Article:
Manning Makes Stuff - Halloween decorations, paper mache masks, costumes, party ideas, and more

Manning Makes Stuff - Halloween decorations, paper mache masks, costumes, party ideas, and more

Paper maché Anubis mask


Published by Manning on October 31st, 2017

I made this paper maché Anubis mask for Halloween 2017, for my ancient Egypt-themed Halloween party.

Paper maché Anubis mask - finished!

My main goals for this mask were to make something that would be wearable for all or most of my party; I wanted to figure out a way to make a large paper maché mask like this that allowed me to hear very well, see very well, and have good air circulation. I’d never worn a full head mask like this for my Halloween party, and I know from experience with my big Mardi Gras skull masks that seeing and hearing can be a challenge! So, I planned out a mask design that would address these things — that mostly meant lots of holes! The entire face area is a door that opens (great for seeing/talking/drinking), and there are lots of holes cut into the stripes all around the headdress to help with hearing and air circulation.

Another goal I had for this mask: For the first time, I wanted to try making a large mask that rested on my shoulders and allowed my head to move freely inside, rather than be mounted on a hard hat or other support inside. More on that below.

Oh yeah, my Anubis mask also has light-up eyes! More on that below.

I’ll be honest, I didn’t take a ton of pics of my process for this mask because I was doing it very last minute and I was in a rush! I made this entire mask in just three days, which is way too fast! I’m generally okay with rushing my Halloween projects because they only need to survive one night and they’re always seen in low lighting. I take a lot more time with my Mardi Gras skull masks and all my commission pieces, because I want them to last and I want people to notice and enjoy all the details. Anyway, this thing ain’t bad for three days’ work, but I had to cut a lot of corners.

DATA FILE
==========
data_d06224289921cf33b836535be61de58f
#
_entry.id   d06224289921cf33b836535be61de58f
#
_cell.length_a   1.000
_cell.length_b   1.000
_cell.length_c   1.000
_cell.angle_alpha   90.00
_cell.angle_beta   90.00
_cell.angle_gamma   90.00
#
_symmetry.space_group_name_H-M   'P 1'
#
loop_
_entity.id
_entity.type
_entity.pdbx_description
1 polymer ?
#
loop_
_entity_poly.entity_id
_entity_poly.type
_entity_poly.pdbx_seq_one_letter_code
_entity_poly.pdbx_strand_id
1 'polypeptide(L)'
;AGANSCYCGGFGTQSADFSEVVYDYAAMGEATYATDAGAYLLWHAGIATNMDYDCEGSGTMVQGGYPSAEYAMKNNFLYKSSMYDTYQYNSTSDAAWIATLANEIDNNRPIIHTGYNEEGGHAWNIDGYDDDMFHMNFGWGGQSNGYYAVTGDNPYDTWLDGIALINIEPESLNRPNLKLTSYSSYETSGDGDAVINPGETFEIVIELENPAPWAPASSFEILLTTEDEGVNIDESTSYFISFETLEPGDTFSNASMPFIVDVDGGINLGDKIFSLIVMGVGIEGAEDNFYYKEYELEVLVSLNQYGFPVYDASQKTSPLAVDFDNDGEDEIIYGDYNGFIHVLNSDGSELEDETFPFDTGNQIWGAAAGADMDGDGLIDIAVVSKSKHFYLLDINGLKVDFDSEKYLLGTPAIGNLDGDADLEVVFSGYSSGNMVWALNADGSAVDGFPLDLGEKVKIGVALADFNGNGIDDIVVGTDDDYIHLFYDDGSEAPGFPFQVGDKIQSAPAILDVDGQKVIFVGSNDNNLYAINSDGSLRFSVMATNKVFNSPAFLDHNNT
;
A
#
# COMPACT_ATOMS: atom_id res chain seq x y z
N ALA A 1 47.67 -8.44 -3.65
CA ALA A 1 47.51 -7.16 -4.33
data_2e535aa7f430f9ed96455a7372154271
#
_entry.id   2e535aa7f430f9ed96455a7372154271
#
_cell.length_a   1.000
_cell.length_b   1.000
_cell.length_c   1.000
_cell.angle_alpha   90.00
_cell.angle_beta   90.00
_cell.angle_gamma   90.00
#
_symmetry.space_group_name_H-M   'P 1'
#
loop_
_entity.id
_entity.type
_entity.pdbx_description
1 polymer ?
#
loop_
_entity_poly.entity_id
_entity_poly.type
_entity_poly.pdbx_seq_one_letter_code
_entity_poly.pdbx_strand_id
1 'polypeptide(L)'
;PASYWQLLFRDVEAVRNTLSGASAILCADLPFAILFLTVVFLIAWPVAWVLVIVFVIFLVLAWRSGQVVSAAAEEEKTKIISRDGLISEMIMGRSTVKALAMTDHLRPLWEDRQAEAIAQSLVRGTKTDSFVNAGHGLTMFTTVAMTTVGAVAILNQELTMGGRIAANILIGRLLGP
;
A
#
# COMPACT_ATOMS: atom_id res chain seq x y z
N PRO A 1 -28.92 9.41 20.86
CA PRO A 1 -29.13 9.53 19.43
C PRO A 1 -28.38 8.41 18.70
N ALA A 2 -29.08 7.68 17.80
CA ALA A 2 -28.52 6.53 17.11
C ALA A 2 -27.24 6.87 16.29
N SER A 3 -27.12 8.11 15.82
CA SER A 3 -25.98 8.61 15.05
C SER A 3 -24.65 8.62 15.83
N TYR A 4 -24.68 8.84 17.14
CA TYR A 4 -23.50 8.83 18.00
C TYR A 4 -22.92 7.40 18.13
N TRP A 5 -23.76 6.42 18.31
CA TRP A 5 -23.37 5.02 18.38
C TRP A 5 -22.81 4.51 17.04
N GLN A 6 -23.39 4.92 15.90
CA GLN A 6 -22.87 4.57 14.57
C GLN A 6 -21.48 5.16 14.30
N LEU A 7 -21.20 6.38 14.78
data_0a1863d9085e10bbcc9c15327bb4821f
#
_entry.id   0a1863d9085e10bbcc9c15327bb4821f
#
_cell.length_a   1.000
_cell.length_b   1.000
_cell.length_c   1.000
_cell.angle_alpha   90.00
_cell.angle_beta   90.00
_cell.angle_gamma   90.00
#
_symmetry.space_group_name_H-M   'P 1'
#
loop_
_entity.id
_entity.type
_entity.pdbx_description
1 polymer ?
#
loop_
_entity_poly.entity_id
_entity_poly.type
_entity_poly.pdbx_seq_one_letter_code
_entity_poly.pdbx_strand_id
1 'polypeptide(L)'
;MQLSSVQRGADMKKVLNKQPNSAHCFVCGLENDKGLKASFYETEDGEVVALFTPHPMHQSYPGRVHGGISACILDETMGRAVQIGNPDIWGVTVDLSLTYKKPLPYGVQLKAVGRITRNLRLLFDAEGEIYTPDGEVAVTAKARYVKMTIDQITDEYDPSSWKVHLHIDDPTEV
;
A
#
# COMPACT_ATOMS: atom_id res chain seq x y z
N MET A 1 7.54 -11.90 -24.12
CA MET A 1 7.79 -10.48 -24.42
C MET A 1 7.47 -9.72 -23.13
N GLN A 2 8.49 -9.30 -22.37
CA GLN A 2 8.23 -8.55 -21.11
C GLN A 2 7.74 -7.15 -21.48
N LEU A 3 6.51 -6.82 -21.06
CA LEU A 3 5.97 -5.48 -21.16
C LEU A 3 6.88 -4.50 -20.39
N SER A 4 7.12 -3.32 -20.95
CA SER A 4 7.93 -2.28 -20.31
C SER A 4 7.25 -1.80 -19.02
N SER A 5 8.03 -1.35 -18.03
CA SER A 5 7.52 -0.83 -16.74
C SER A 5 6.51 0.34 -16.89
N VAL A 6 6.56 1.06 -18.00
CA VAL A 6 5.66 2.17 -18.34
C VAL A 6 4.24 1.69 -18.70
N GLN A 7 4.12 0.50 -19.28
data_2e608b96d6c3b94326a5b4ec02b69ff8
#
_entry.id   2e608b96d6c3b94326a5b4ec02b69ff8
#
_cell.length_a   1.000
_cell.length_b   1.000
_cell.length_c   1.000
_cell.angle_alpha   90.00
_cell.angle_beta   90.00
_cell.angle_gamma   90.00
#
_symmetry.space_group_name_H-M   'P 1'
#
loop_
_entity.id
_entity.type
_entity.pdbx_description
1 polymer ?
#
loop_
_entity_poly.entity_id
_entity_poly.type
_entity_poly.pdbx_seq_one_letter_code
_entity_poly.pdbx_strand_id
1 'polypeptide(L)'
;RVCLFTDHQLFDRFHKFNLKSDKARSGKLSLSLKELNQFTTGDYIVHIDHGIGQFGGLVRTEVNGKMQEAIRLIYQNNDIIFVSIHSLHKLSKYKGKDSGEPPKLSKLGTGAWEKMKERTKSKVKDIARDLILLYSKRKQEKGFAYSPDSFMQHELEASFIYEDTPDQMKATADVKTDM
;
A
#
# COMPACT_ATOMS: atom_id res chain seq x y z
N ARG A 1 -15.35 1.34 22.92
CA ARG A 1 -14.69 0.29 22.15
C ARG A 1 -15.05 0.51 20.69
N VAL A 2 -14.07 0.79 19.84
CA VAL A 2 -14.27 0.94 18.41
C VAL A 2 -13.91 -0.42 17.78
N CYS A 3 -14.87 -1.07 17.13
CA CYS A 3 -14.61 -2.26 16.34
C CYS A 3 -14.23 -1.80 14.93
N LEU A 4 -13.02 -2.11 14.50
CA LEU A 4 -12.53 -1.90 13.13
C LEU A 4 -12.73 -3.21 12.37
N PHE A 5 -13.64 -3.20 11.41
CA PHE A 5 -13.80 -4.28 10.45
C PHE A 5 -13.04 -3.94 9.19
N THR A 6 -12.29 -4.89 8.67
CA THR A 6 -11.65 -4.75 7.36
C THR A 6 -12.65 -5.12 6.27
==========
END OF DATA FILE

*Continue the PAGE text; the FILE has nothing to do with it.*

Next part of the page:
Making the base shape

Paper maché Anubis mask - building the base

I sketched my design on paper but didn’t really do a lot of precise measurements, which is unusual for me. I just winged it and figured things out as I went along. I started with the main shape for the headdress; I knew I wanted a sort of dome shape with a flat front (where the jackal face would attach) and with a half-cylinder area for the neck, where my (real) face would be. I built this shape starting with a large plastic bowl from the dollar store which I cut a piece out of, I mounted that on a big tube of poster board and attached it to a base of foam board. I attached all of this with lots of tape.

The next big step (not shown) was to cut tons of long 1″ strips of poster board and gently arc them from the top of the dome down to the edge of the base. I did two layers of these and secured them with tons of tape. This helped round out the dome shape of the back Anubis’ headdress. When all the strips were in place, I covered them completely with a layer of packing tape and then a layer of masking tape. If you’re interested in what this process looks like, I did something similar to round out the head of the paper maché baby chicks I made a while back. The strips feel very very flimsy for a while, but as you add more strips and more layers of tape, they begin to get more solid and stable, and finally the surface is strong enough that you can add paper maché without crushing it — I mean, you wanna crush it in the good way, but not in the bad way.

Paper maché Anubis mask - rounding out the head

Once this base shape was finished, I covered it in a layer of aluminum foil attached with tape, and then covered that with one more layer of masking tape. The foil is there to act as a release agent; the paper maché will stick to the tape and foil, but the foil won’t stick to the base, so when the paper mahe is dry I can easily remove it.